The effect of nutritional intake on sarcopenia has been mostly examined in class II sarcopenia, i.e. when muscle mass has sufficiently decreased to induce a loss in physical capacity. Although this provides important information regarding the treatment of sarcopenia, it may not help highlight mechanisms involved at the very beginning of its development.
We hypothesized that class I sarcopenia is associated with differences in antioxidant intakes (vitamins A, C, E and selenium) and status in healthy, older white men and women when physical activity and protein intake are taken into account.
Fat-free mass and total appendicular skeletal muscle mass was determined by dual-energy X-ray absorptiometry in 50 healthy, older white men (n = 16) and women (n = 34) aged 60-75 yrs. Physical activity energy expenditure (PAEE) was determined using a Caltrac accelerometer over a 3-d period. Dietary protein and antioxidant intakes were estimated from a 3-d food record and serum total antioxidant activity (TAA) was measured by a ferrylmyoglobin- ABTS assay.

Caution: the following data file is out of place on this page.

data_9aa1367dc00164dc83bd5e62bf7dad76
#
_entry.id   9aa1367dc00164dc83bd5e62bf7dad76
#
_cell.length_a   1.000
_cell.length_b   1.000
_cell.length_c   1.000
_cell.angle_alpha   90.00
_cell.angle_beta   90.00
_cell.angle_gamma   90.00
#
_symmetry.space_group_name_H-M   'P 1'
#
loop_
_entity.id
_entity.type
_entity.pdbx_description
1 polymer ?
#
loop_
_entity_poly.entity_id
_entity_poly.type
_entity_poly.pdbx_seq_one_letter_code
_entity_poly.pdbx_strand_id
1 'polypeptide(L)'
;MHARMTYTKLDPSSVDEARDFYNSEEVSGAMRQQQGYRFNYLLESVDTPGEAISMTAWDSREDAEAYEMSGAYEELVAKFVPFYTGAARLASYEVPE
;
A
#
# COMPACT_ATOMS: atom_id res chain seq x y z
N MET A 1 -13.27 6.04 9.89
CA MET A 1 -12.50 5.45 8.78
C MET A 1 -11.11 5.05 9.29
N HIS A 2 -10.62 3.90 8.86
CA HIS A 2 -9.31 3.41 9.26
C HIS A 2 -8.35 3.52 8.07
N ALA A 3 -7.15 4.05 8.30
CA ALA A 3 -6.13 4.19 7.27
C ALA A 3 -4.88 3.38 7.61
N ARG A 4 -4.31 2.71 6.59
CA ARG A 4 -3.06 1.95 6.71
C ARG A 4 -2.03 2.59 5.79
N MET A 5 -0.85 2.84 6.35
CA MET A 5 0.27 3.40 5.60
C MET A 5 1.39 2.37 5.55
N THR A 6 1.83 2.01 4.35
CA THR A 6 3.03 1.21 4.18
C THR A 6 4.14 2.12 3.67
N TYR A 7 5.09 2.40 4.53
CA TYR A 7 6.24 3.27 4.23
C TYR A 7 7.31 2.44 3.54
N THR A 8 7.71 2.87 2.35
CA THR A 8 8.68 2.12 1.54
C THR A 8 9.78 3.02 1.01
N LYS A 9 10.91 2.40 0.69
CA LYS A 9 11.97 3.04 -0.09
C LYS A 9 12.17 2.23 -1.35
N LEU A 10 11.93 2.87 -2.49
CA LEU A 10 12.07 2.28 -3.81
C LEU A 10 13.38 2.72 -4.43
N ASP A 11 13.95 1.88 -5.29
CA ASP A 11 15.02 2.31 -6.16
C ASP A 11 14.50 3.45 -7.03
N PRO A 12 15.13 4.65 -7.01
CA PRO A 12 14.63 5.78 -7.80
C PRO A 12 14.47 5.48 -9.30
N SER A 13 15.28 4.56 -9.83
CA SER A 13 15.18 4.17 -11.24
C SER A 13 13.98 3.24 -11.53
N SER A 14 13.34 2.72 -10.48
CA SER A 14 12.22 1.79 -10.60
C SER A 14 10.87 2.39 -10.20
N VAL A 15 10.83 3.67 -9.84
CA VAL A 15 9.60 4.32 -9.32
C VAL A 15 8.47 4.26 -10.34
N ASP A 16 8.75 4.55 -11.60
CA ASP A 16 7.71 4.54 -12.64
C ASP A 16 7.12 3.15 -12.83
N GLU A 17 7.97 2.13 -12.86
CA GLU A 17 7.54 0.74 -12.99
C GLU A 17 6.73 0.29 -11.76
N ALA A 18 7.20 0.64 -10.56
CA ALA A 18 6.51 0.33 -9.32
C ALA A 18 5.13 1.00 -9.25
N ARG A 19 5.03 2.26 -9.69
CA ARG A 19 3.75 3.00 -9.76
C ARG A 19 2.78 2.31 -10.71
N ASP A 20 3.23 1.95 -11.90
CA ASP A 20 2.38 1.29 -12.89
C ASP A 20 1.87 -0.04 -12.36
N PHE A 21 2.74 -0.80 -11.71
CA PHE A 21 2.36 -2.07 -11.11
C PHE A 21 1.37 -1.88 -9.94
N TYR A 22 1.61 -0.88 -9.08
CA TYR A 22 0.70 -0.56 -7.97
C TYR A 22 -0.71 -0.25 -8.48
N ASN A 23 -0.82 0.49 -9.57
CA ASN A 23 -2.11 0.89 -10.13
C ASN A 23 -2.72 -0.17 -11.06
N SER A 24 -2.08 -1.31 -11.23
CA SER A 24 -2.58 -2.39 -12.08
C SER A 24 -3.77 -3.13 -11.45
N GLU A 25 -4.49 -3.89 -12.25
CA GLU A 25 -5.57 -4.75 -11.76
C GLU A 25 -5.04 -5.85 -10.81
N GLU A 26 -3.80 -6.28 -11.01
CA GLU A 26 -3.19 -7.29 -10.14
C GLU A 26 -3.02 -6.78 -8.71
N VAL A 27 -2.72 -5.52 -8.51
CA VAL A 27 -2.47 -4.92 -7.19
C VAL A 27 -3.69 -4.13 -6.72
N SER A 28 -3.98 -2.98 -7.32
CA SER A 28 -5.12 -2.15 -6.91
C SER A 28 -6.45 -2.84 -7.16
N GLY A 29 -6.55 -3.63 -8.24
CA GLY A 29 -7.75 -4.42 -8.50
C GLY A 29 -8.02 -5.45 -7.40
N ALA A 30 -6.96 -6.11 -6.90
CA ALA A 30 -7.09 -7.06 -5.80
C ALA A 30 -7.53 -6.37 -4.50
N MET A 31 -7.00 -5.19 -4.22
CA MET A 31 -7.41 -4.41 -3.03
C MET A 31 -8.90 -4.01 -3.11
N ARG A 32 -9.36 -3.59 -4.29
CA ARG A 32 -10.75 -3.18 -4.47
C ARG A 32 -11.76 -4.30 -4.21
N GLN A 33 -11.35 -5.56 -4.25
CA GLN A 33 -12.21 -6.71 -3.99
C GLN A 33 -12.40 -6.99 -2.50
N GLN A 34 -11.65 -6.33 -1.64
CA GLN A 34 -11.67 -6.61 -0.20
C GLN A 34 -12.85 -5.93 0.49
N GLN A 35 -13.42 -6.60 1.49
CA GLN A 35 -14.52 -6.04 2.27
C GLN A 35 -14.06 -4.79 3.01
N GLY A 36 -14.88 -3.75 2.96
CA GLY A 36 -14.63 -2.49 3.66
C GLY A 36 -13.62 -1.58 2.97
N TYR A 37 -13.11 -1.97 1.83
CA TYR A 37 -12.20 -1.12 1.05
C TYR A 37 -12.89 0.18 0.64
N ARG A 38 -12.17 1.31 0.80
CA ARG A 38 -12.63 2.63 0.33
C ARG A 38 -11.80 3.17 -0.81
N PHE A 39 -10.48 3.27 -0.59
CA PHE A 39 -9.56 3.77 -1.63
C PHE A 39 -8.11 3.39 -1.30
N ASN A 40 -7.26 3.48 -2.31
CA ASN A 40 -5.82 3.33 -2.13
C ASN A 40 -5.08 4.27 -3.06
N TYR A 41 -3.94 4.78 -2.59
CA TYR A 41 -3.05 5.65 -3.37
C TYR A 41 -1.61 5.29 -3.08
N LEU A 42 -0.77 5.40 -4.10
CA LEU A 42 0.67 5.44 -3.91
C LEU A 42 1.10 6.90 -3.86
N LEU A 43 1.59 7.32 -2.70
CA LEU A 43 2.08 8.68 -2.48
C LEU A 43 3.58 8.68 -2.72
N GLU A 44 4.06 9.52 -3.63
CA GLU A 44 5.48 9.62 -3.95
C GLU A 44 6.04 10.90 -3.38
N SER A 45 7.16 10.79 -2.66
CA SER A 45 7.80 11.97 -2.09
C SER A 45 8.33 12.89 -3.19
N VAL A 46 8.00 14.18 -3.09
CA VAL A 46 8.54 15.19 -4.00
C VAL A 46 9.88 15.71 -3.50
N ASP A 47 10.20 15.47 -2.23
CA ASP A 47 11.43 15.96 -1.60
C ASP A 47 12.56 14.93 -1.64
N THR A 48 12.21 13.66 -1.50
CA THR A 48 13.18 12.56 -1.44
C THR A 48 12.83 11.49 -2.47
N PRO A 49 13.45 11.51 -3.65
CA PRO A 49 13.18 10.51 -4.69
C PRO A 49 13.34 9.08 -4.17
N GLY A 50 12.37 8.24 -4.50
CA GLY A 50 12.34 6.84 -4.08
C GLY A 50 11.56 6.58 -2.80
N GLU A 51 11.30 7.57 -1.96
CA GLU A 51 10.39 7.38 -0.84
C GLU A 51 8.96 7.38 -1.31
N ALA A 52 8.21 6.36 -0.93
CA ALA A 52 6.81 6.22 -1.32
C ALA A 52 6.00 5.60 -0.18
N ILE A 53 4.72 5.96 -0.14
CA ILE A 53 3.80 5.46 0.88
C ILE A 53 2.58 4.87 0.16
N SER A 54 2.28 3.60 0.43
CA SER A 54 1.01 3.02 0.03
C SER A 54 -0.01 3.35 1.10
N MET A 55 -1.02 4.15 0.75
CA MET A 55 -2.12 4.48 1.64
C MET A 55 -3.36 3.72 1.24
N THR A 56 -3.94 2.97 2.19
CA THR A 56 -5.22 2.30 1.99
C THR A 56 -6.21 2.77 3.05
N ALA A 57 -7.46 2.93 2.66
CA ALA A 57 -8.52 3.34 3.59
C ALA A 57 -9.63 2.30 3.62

The prevalence of class I sarcopenia was 23.5 % in women and 25.0 % in men; 12 participants were thus considered sarcopenic (4 men and 8 women) and 38 participants were considered nonsarcopenic (12 men and 26 women). Our results showed that PAEE, serum albumin concentrations, TAA, and the four antioxidants intake levels were similar between groups. On the other hand, our results showed that total protein intake was significantly higher (P < 0.01) in the non-sarcopenic group than in the sarcopenic group. Also, the number of Recommended Dietary Allowances (RDAs) reached for the antioxidant nutrients and protein intakes by the non-sarcopenic group was significantly higher (P < 0.01) than in the sarcopenic group.
Although there were no significant differences between the sarcopenic and the non-sarcopenic group when antioxidant intakes were considered individually, we observed that the number of RDAs reached for antioxidant micronutrients and protein in healthy, older white men and women was lower in sarcopenic than nonsarcopenic individuals. Our results also suggest that a higher total dietary protein intake is associated with the preservation of muscle mass loss although both groups displayed values above actual RDAs. Obviously, prospective studies are needed to determine the minimum amount of protein in the diet needed to prevent class I sarcopenia and to examine the utility of antioxidant intake to combat the age-related loss in skeletal muscle mass.